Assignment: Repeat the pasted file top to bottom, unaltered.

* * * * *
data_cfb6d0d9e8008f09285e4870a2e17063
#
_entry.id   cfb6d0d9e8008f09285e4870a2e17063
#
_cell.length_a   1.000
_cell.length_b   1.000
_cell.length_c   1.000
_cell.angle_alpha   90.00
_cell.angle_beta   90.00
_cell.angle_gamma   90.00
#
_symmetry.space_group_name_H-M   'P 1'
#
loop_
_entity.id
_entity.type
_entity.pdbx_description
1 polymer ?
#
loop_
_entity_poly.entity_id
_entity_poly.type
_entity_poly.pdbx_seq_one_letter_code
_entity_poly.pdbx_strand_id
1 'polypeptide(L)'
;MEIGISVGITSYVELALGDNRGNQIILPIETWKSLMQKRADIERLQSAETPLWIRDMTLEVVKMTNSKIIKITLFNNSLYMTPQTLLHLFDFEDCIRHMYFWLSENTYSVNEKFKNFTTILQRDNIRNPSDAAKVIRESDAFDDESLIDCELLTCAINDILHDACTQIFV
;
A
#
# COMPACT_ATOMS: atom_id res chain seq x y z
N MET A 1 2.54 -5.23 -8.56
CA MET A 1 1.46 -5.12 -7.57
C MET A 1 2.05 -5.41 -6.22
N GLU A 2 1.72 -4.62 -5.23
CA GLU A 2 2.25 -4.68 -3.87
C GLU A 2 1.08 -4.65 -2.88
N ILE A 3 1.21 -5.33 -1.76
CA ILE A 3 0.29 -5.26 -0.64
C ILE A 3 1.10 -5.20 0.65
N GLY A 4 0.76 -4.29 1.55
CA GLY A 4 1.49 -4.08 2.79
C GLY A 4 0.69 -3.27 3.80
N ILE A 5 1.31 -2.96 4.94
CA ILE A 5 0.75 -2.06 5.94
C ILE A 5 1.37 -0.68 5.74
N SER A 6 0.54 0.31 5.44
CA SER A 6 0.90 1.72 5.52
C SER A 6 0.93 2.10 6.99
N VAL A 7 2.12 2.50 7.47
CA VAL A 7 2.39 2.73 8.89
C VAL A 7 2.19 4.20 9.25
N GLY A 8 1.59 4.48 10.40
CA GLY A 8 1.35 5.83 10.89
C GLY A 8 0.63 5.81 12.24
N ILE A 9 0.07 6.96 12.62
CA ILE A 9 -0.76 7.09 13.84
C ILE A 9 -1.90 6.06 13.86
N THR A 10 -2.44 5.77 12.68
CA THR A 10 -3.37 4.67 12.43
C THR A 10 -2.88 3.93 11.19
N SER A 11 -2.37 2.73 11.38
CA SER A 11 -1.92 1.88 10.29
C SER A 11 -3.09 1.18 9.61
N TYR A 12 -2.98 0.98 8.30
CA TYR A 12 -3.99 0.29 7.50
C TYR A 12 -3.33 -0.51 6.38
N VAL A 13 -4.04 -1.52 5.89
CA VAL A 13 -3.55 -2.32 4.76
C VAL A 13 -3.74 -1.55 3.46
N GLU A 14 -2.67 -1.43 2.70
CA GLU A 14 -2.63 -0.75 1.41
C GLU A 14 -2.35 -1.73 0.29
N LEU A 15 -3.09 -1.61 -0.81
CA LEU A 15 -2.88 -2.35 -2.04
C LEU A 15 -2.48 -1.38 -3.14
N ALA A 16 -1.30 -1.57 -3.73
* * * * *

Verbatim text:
data_cfb6d0d9e8008f09285e4870a2e17063
#
_entry.id   cfb6d0d9e8008f09285e4870a2e17063
#
_cell.length_a   1.000
_cell.length_b   1.000
_cell.length_c   1.000
_cell.angle_alpha   90.00
_cell.angle_beta   90.00
_cell.angle_gamma   90.00
#
_symmetry.space_group_name_H-M   'P 1'
#
loop_
_entity.id
_entity.type
_entity.pdbx_description
1 polymer ?
#
loop_
_entity_poly.entity_id
_entity_poly.type
_entity_poly.pdbx_seq_one_letter_code
_entity_poly.pdbx_strand_id
1 'polypeptide(L)'
;MEIGISVGITSYVELALGDNRGNQIILPIETWKSLMQKRADIERLQSAETPLWIRDMTLEVVKMTNSKIIKITLFNNSLYMTPQTLLHLFDFEDCIRHMYFWLSENTYSVNEKFKNFTTILQRDNIRNPSDAAKVIRESDAFDDESLIDCELLTCAINDILHDACTQIFV
;
A
#
# COMPACT_ATOMS: atom_id res chain seq x y z
N MET A 1 2.54 -5.23 -8.56
CA MET A 1 1.46 -5.12 -7.57
C MET A 1 2.05 -5.41 -6.22
N GLU A 2 1.72 -4.62 -5.23
CA GLU A 2 2.25 -4.68 -3.87
C GLU A 2 1.08 -4.65 -2.88
N ILE A 3 1.21 -5.33 -1.76
CA ILE A 3 0.29 -5.26 -0.64
C ILE A 3 1.10 -5.20 0.65
N GLY A 4 0.76 -4.29 1.55
CA GLY A 4 1.49 -4.08 2.79
C GLY A 4 0.69 -3.27 3.80
N ILE A 5 1.31 -2.96 4.94
CA ILE A 5 0.75 -2.06 5.94
C ILE A 5 1.37 -0.68 5.74
N SER A 6 0.54 0.31 5.44
CA SER A 6 0.90 1.72 5.52
C SER A 6 0.93 2.10 6.99
N VAL A 7 2.12 2.50 7.47
CA VAL A 7 2.39 2.73 8.89
C VAL A 7 2.19 4.20 9.25
N GLY A 8 1.59 4.48 10.40
CA GLY A 8 1.35 5.83 10.89
C GLY A 8 0.63 5.81 12.24
N ILE A 9 0.07 6.96 12.62
CA ILE A 9 -0.76 7.09 13.84
C ILE A 9 -1.90 6.06 13.86
N THR A 10 -2.44 5.77 12.68
CA THR A 10 -3.37 4.67 12.43
C THR A 10 -2.88 3.93 11.19
N SER A 11 -2.37 2.73 11.38
CA SER A 11 -1.92 1.88 10.29
C SER A 11 -3.09 1.18 9.61
N TYR A 12 -2.98 0.98 8.30
CA TYR A 12 -3.99 0.29 7.50
C TYR A 12 -3.33 -0.51 6.38
N VAL A 13 -4.04 -1.52 5.89
CA VAL A 13 -3.55 -2.32 4.76
C VAL A 13 -3.74 -1.55 3.46
N GLU A 14 -2.67 -1.43 2.70
CA GLU A 14 -2.63 -0.75 1.41
C GLU A 14 -2.35 -1.73 0.29
N LEU A 15 -3.09 -1.61 -0.81
CA LEU A 15 -2.88 -2.35 -2.04
C LEU A 15 -2.48 -1.38 -3.14
N ALA A 16 -1.30 -1.57 -3.73